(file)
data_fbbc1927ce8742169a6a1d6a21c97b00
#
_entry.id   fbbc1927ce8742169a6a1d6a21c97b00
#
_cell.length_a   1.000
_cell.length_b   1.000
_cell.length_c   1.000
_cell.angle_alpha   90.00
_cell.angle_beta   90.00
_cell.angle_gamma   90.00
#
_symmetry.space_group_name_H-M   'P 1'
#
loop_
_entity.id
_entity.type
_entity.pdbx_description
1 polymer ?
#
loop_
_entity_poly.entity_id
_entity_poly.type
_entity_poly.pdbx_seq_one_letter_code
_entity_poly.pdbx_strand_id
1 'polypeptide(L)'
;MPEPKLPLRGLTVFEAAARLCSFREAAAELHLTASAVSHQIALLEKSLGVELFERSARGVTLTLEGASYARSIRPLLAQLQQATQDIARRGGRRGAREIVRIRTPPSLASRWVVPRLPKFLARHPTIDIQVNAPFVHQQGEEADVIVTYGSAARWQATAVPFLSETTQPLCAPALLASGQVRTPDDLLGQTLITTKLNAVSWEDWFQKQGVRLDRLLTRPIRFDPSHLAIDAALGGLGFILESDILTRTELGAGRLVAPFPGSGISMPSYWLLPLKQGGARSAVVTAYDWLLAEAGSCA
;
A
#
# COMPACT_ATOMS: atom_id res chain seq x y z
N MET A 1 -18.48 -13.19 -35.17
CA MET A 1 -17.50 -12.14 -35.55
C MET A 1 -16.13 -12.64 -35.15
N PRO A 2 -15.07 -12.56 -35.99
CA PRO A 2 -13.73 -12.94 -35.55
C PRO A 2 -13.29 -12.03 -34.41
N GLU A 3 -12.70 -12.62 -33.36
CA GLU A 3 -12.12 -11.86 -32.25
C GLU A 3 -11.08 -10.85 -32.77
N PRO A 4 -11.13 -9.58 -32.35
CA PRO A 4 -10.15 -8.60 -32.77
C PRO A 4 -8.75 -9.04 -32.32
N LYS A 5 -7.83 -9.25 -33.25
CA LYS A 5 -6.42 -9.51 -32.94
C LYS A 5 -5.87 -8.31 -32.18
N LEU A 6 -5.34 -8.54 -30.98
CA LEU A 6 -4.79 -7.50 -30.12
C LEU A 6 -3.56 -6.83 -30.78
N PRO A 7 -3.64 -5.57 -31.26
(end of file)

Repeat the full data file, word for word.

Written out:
data_fbbc1927ce8742169a6a1d6a21c97b00
#
_entry.id   fbbc1927ce8742169a6a1d6a21c97b00
#
_cell.length_a   1.000
_cell.length_b   1.000
_cell.length_c   1.000
_cell.angle_alpha   90.00
_cell.angle_beta   90.00
_cell.angle_gamma   90.00
#
_symmetry.space_group_name_H-M   'P 1'
#
loop_
_entity.id
_entity.type
_entity.pdbx_description
1 polymer ?
#
loop_
_entity_poly.entity_id
_entity_poly.type
_entity_poly.pdbx_seq_one_letter_code
_entity_poly.pdbx_strand_id
1 'polypeptide(L)'
;MPEPKLPLRGLTVFEAAARLCSFREAAAELHLTASAVSHQIALLEKSLGVELFERSARGVTLTLEGASYARSIRPLLAQLQQATQDIARRGGRRGAREIVRIRTPPSLASRWVVPRLPKFLARHPTIDIQVNAPFVHQQGEEADVIVTYGSAARWQATAVPFLSETTQPLCAPALLASGQVRTPDDLLGQTLITTKLNAVSWEDWFQKQGVRLDRLLTRPIRFDPSHLAIDAALGGLGFILESDILTRTELGAGRLVAPFPGSGISMPSYWLLPLKQGGARSAVVTAYDWLLAEAGSCA
;
A
#
# COMPACT_ATOMS: atom_id res chain seq x y z
N MET A 1 -18.48 -13.19 -35.17
CA MET A 1 -17.50 -12.14 -35.55
C MET A 1 -16.13 -12.64 -35.15
N PRO A 2 -15.07 -12.56 -35.99
CA PRO A 2 -13.73 -12.94 -35.55
C PRO A 2 -13.29 -12.03 -34.41
N GLU A 3 -12.70 -12.62 -33.36
CA GLU A 3 -12.12 -11.86 -32.25
C GLU A 3 -11.08 -10.85 -32.77
N PRO A 4 -11.13 -9.58 -32.35
CA PRO A 4 -10.15 -8.60 -32.77
C PRO A 4 -8.75 -9.04 -32.32
N LYS A 5 -7.83 -9.25 -33.25
CA LYS A 5 -6.42 -9.51 -32.94
C LYS A 5 -5.87 -8.31 -32.18
N LEU A 6 -5.34 -8.54 -30.98
CA LEU A 6 -4.79 -7.50 -30.12
C LEU A 6 -3.56 -6.83 -30.78
N PRO A 7 -3.64 -5.57 -31.26